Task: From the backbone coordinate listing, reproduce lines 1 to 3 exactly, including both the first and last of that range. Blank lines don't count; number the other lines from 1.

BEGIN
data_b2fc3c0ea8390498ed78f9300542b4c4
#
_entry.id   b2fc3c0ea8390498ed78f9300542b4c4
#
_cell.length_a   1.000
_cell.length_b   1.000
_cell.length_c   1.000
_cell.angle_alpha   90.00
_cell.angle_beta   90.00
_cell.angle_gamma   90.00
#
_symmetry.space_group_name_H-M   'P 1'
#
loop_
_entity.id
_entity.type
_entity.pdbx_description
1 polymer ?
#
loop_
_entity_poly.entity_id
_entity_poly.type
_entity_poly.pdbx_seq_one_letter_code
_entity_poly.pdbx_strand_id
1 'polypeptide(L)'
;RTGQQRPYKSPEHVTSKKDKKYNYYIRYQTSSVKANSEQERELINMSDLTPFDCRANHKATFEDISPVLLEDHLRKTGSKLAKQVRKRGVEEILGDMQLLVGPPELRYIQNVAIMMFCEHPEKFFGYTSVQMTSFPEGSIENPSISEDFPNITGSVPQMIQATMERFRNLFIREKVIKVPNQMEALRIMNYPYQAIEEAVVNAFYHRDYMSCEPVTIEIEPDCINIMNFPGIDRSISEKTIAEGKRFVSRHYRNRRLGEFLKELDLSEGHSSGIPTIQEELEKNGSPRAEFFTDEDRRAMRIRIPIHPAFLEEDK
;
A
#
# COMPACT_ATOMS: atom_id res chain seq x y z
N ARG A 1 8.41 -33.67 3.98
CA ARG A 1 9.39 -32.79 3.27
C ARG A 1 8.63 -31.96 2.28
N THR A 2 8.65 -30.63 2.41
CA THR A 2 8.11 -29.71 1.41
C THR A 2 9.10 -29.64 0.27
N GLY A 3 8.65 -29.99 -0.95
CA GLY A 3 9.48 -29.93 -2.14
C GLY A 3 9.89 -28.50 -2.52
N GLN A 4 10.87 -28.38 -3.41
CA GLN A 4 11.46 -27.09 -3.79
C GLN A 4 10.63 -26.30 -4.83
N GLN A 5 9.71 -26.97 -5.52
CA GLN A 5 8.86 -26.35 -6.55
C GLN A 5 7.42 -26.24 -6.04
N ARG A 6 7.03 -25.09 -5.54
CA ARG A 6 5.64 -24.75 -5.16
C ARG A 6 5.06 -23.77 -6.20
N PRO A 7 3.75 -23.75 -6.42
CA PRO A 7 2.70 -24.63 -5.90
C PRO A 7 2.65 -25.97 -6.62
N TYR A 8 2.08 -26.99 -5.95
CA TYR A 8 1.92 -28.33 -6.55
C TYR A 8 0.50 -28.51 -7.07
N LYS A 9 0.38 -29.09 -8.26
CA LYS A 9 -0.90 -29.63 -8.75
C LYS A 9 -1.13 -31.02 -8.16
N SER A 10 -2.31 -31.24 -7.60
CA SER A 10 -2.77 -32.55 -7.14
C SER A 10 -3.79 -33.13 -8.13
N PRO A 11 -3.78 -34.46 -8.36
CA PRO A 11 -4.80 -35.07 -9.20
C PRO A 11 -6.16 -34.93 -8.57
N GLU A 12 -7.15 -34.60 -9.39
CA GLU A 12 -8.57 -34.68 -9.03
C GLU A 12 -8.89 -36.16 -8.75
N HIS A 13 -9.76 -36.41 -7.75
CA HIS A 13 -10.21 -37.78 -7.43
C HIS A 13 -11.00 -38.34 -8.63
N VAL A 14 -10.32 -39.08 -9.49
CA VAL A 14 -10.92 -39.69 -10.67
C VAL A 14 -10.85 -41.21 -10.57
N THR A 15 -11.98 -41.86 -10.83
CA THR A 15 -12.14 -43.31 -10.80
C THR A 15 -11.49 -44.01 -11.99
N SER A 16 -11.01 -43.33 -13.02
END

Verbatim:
data_b2fc3c0ea8390498ed78f9300542b4c4
#
_entry.id   b2fc3c0ea8390498ed78f9300542b4c4